Chapter 4 notes study guide
Chapter 4 notes study guide EI 300
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This 12 page Study Guide was uploaded by Alex Ellzey on Friday October 7, 2016. The Study Guide belongs to EI 300 at University of Southern Mississippi taught by Jeff Rassier in Fall 2016. Since its upload, it has received 16 views. For similar materials see Intro to Audio Production in Journalism and Mass Communications at University of Southern Mississippi.
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Date Created: 10/07/16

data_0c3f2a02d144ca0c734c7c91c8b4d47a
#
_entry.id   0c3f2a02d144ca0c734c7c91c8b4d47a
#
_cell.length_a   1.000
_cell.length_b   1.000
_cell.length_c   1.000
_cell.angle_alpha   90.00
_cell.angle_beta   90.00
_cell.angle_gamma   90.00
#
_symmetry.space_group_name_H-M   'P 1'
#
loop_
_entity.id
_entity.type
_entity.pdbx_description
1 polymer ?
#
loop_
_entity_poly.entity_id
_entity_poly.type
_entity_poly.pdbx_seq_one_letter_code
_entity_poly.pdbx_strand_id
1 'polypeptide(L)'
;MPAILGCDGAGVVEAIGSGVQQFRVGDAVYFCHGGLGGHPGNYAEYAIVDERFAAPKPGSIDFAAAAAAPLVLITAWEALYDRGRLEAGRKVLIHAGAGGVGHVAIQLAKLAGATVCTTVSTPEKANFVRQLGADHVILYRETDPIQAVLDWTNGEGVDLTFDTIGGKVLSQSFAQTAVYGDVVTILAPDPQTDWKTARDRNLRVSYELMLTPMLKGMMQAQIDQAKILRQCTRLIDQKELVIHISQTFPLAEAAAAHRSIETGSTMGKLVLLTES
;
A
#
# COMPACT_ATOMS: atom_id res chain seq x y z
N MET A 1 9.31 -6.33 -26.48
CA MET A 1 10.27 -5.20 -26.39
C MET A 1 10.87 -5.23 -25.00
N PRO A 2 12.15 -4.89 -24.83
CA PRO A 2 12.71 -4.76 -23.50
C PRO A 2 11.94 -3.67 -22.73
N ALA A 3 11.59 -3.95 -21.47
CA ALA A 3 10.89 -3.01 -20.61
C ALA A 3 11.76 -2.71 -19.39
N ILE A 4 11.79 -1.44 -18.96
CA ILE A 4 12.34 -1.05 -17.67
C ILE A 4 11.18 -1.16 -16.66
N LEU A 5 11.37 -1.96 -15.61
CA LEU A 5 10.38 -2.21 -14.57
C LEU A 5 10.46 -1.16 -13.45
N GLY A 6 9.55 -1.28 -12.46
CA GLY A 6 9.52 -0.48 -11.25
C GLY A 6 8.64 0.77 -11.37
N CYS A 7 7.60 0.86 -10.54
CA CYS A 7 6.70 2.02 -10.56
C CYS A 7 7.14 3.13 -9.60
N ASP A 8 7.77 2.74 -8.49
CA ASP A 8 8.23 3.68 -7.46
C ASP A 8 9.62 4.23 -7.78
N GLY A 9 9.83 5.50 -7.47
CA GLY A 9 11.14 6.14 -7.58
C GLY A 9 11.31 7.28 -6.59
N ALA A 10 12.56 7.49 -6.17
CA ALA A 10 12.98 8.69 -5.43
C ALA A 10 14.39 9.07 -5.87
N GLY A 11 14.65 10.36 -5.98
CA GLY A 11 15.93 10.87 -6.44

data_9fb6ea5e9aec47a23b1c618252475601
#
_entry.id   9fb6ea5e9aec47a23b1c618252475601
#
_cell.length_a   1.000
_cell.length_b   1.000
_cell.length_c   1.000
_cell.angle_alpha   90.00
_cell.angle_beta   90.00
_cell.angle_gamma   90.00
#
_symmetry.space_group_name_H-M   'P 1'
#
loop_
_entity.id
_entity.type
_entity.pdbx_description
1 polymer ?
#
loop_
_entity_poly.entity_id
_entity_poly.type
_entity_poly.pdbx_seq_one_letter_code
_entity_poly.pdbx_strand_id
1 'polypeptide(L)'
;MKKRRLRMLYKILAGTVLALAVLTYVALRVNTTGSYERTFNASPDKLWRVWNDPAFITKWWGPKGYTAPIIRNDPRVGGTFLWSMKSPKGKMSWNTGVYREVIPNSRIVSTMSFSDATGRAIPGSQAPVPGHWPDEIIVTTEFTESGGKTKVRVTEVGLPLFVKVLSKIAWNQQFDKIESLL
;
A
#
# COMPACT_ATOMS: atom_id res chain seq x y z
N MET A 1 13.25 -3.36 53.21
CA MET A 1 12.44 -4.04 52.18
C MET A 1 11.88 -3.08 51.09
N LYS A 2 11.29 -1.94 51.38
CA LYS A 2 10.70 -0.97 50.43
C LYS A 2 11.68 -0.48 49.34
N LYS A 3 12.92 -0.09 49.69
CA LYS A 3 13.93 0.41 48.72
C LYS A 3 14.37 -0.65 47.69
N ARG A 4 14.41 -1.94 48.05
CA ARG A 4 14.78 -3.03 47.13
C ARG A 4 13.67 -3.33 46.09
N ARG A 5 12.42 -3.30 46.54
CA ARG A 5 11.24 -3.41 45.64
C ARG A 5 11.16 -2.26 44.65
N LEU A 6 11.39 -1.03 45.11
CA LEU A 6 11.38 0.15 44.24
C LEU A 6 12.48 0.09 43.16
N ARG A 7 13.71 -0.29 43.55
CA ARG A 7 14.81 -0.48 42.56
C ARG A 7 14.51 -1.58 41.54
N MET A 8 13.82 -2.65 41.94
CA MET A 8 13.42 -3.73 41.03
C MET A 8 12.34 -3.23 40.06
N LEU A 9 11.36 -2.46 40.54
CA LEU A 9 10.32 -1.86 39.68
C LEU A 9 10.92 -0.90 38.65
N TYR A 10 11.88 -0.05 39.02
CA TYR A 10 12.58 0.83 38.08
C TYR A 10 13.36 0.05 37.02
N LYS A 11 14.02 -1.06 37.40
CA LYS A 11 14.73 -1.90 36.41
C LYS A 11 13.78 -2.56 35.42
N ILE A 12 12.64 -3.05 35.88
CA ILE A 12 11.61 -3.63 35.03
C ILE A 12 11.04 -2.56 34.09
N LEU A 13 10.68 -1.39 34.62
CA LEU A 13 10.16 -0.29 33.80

Microphones First piece of equipment in our sound chain Theory of Electromagnetic Induction: o When a piece of conductive metal goes through a magnetic field electricity will be generated o To create an electromagnet is a simple as running current through a coil of wire wrapped around a ferrous metal Three types of microphones: dynamic, condenser & ribbon o Dynamic: Moving coil with magnet Requires no power Generally, more rugged than condenser or ribbon Not as sensitive as condenser Not as flat a frequency response as condenser mics Emphasize mid-range o Condenser: Moving diaphragm only (no coil to move) Generally, flatter frequency response than dynamic mics More sensitive than dynamic mics Requires power: phantom power from pre-amp or a batter Never plug in or un plug a condenser mic with phantom power on Not as rugged as dynamic mics o Ribbon: Uses a corrugated strip of metal (usually aluminum) in a magnetic field Produces a “warm” pleasing sound to the ear Rolls off high frequencies – or does not pick them up well VERY DELICATE Requires no phantom power (power will melt the ribbon) Can be more accurate than dynamic mics, but not as accurate as condenser Directional response: a microphone’s ability to pick up sound from different directions o we measure directional response in a full circle (360 degrees) around the microphone. o When we make a graph of this circle to represent how well the mic picks up sound from all angles, we call this a polar pattern On axis: refers to the direction(s) at which mic is the most sensitive Off axis: refers to the angles the mic is least sensitive to sound Omnidirectional: microphones pick up sound equally from all directions o Omnidirectional mics are pressure mics Meaning: diaphragm reacts the same to sound pressure variations. No matter the directions of the sound source. Rear is enclosed: sound only creates pressure on the front side of diaphragm, regardless of direction source Directional: microphones pick up sound better from some angles while rejecting sound from other angles o All directional mics are pressure gradiant microphones o Sound is allowed to strike the front and back of the diaphragm 2 Differences in pressure created by sound striking both sides of diaphragm will cancel out sound from some directions Bidrectional OR Figure 8: microphones are the simplest form of pressure gradients mics. o If a sound comes directly from a side of a fully exposed diaphragm, the sound waves travel across the front and rear of the diaphragm and effects both sides equally o diaphragm is not moved by sounds from the side o true ribbon mics are bidirectional Cardioid microphones pick up sound in a heart shape towards the front of the mic. o Slots called ports in the side of the mic body allow sound to reach the back of the diaphragm about 90 degrees out of phase from when it reaches the front of the diaphragm o This created destructive interference when sound comes from in back of the mic and constructive interference when sound comes from the front Hyper/super-cardioid o Same types of directional pick up patterns can be created electronically by shifting the phase of dual capsule condenser mics Leave both capsules in phase and you’ve got an omnidirectional pattern Shift the rear capsule out of phase and you have a figure 8 pattern Shift the phase in increments between the two and you get various shapes of cardioid patterns Proximity Effect: when a directional microphone is brought closer to a sound source low-end frequencies are more prominent 3 Microphone Frequency Response: the ability of a microphone to pass frequencies through itself in relation to the original frequencies in the sound wave o if a mic passes all frequencies at the same time, we consider it to have a flat frequency response o most mics tend to emphasize or de-emphasize certain frequencies. On-Axis and Off-Axis Frequency Response: directional mics will have quite different frequency responses with sounds that come from directions off-axis compared to on-axis o On-Axis refers to the direction(s) at which a mic is the most sensitive o Off-Axis refers to the angles the mic is least sensitive to sound Low Frequency Rumble: almost all buildings transmit low frequencies that mics will pick up. The low frequencies often come from heating and air- conditioning system, elevators, nearby traffic or even wind: they literally shake the building. o Sometimes, the very instruments you are recording will cause low frequency vibrations to travel through the room. o Low frequencies can have enough energy to shake a mic stand and cable and can be picked up by a mic. Using a shock mount can significantly reduce the amount of non-acoustic vibration that is transmitted to a mic Some mics will have a low-frequency or bass roll-off switch that will filter out low frequencies NOISE IS ANYTHING YOU DON’T WANT!!!!!!!!!!! Transient Response: how quickly and accurately a microphone can react to a sound o can vary a great deal from one type or model of microphone to another 4 dynamic mics, due to the mass of the voice coil attached to the diaphragm, are slow to react to acoustic energy. o They are less accurate than a condenser mic with a much lighter weight diaphragm Ribbon mics, typically have better transient response than a dynamic mic; however the weight and stiffness of the ribbon do not allow it to react to sound as accurately as a condenser mic…particularly with high frequency waves, because they have less energy to move the ribbon than lower frequency waves Large vs. Small diaphragm: the lower mass of a small diaphragm will react quicker to sound, return to its original position quicker and can be more accurately moved by high frequency waves that have less energy Output Characteristics of Microphones: 1. Sensitivity: the output of a mic in volts in comparison to the input in SPL 2. Equivalent Noise: noise created by the mic itself (usually rate in dBa). 3. Overload: distortion from a sound too loud for the mic to handle. 4. Impedance: an electrical rating that helps match the output of a mic to the input of a mic preamp. Impedance is measured in Ohms. Low impendance mics are usually better. A low impedance mic should usually be connected to an input with a higher impedance. If a mic is connected to an input with lower impedance a loss of signal strength will result Balanced/unbalanced cables: balanced cables have at least three conductors/wires. o Unbalanced: have just two wires o Balanced: having a third wire in a balanced cable allows cancellation of interference. Twisted pairs of conductors do an even better job of rejecting interference 5 o The cable contains two pairs of wires: one pair for positive and one pair for the neutral conductors Audio cables (interconnects) are the most often neglected link in the sound chain Cheap wire, old frayed wire, cable that is too long, the wrong type of cable or the wrong impedance cable will negatively affect your sound quality o High frequencies are often lost or distorted over poor cables o Noise and interference can enter your sound chain through poor cables (especially mic cables) because the signal voltage is low TIPS FOR AUDIO CABLES 1 Use high quality wire Oxygen free copper Twisted pair of conductors Braided or twisted copper shield that completely envelopes the conductors Internal reinforcement that protects the wire strands from breaking 2 Use high quality connectors Switchcraft Neutrik Amphenol 3 Use high quality solder 4 Use as short a cable as possible 5 Wrap cables WITHOUT TWISTING them so as not to weaken the wire stands 6 Do not allow cables to be walked on or stretched 7 Occasionally clean connectors with a good contact cleaner to remove corrosion Microphone preamps: boost the low output of mics up to more useful level o Preams are gain device. The input of mixers and recording devices usually require a line level input: 6 +4 dBv for balanced lines and typically -10 dBv for unbalanced o A mic preamp will raise the low voltage of mic level to line level YOUR CHOICE OF MICROPHONE PREAMPS CAN BE AS CRITICAL AS YOUR CHOICE OF MICROPHONES o Generally, solid state preamps are more transparent (accurate) and can produce much less noise, distortion and coloring the preamps with tubes in their gain stage However, tube preamps can create very pleasant even-order harmonic distortion that results in warm tones and coloring that solid state preamps cannot produce The quality and color of your sound will be determined in part –large or small—by your mic preamp. o Each model of preamp will have its own characteristics: Some are meant to be deadly accurate while others produce lots of warm fuzzy sound…and there are lots of preamps that fall between these two extremes o Just like microphone selection, the process of choosing a preamp most often comes down to personal taste, and it should involve some experimenting to find the preamp that suits your or your client’s taste Preamps vary a great deal in price. Some may give you a lot of band for your buck, you usually “get what you pay for” o Don’t expect a $90 preamp to perform like a $2,000 unit Microphone placement techniques: how and where you place a mic can be just as if not more important than the choice of the microphone itself 7 Distant miking: placing a mic(s) 3 or more feet from the sound source o picks up more of the full tonal qualities of the instrument than closer placement o picks up more reflected sounds from the room than closer placement Distant miking is a technique often used to record ensembles with stereo pairs of mics o The acoustics of the room will play a large roll with distant miking and the objective is to find the right balance between the direct and reflected sound o Having a good sounding room is critical with distant miking Height can be an important part of distant placement o Floors can be a major source of reflected sound and phase interference. Raising the mics well above the floor can reduce phase problems by increasing the distance from the reflective floor (more distance=less acoustic energy) Noise (both from the room and the self-noise produced by the mics, can become an issue with distant miking o The further you move the mics from the sound source, the greater the signal to noise ratio becomes o Also room noise increases in comparison to the level of your sound source with distance Close miking: placing a mic within 3 feet or less of the sound source o Creates a sense of nearness or presence o Can cover up room noise o Can reduce reflected sounds or other instruments Because the close proximity to the instrument, the mic receives more acoustic energy in the form of direct sound when close miking o Other sounds will be somewhat diminished 8 o Less leakage from other instruments will enter a close mic 3:1 distance rule: to lessen leakage and phase problems, for each unit (feet/inches) that a mic is placed from its sound source it should be spaced 3 X that distance from the nearest mic o ex: if you mic a guitar at a distance of 2 feet, the instrument and the mic next to it should be 6 feet away. Accent miking: a medium distance technique that can bring out (accent) an instrument in an ensemble without the “in your face” sound of a close miking o this allows the accented instrument to sound more natural in comparison to the distant mics Ambient Miking: intended to pick up more of the reflected sound of the room than the direct sound of the instruments o can be used to capture the natural reverb of the room o can be used to pick up the audience o can be used to create a large aural space Stereo microphone techniques: use of two or more mics to create a stereo image will often give depth and spatial placement to an instrument or overall recording o One of the most popular specialized mic techniques o SPACED PAIR (A/B) technique used two cardioid or omni directional mics spaced 3-10 feet apart from each other panned in left/right configuration to capture the stereo image of an ensemble or instrument Effective stereo separation is very wide The distance between the two mics is dependent on the physical size of the sound source o Ex: if two mics are placed 10 feet apart to record an acoustic guitar; the guitar will appear in the center of the stereo image 9 Most likely too much spacing for such a small sound source A closer, narrower mic placement should be used in this situation The X-Y techniques uses two cardioid mics of the same type and manufacture with the two mic capsules placed either as close as possible (coincident) or within 12 inches of each other (near-coincident) and facing each other at an angle ranging from 90-135 degrees, depending on size of the sound source and the particular sound desired o The pair is placed with the center of the two mics facing directly at the sound source and panned left and right o Due to the small distance there is no phase problems M-S or Mid side stereo technique involves a cardioid mic element and a bi-directional mic element o Usually housed in a single case, mounted in a coincident arrangement o The cardioid (mid) faces directly at the source and picks up primarily on-axis sound o Bi-directional (side) faces left and right and picks up off-axis sound o Two signals are combined via the M-S matrix to give a variable controlled stereo image Decca Tree: setup includes 3 omnidirectional microphones in an upside down “T” pattern. o left and right mics are placed 6 feet apart, the third is placed 3 feet out and centered in the front o to mix the side mics are planned hard left and right, the output of the middle mic is then sent to both left & right channels o Originally used in orchestral situation, fitted on a tall boom and suspended high up in the air, roughly above the conductor 10 Three separate stands were sometimes used to set individual heights o Great sounding stereo miking techniques often used in large orchestral or choir performances Also be used as a room miking technique for recordings When used for room miking drums its wide stereo image captures the nuances of bigger environments better than most other techniques In smaller rooms, Decca tree does not work as well BLUMLIEN: the pair consists of an array of two matched mics of bi-directional (figure 8) pickup pattern, positioned 90 degrees from each other o The mic capsules are placed as close to each other as physically possible, generally with one centered directly above the other Recording direct or using a direct input box: o A DI BOX allows you to patch an instrument (particularly guitar and bases with pickups) directly into your mixer or recording device No mic is necessary with a DI box The instrument is plugged into the DI box and another cable connects the box to the recording device Lowers the voltage of the line level output coming from the instrument and allows you to input the signal at mic level into your recording system o DI box will give you a cleaner and closer sound than mixing an amplifier: none of the noise from the head and amp enters the sound chain 11 However none of the gritty sounds and colors produced by the amp are passed either & often you want those effects too Another great option with a DI track is to re- amp the track TIPS FOR USING A DI BOX WITH GUITARS: o Turn the volume knob on the instrument all the way down: this will reduce the amount of hum produced by the guitar’s pickup o Turn the treble tone control up: this will reduce pickup noise if you need to boost the high frequencies with an EQ during post-production Passive or active DI o PASSIVE DI’S: are simple transformers that just reduce the impedance of the signal from guitar pickup from around 50K Ohms to a mic level around 100-200 Ohms o ACTIVE DI’S have a built in pre-amp and can be set to line or mic level output can provide phantom power Mic placement GUIDELINES: o Experimentation and critical listening are keys to good mic placement…patience is also a virtue o There is no “one best place” to always mic an instrument o Finding that “sweet spot” takes time and talent and guidelines are intended to give you a good starting point for the process 12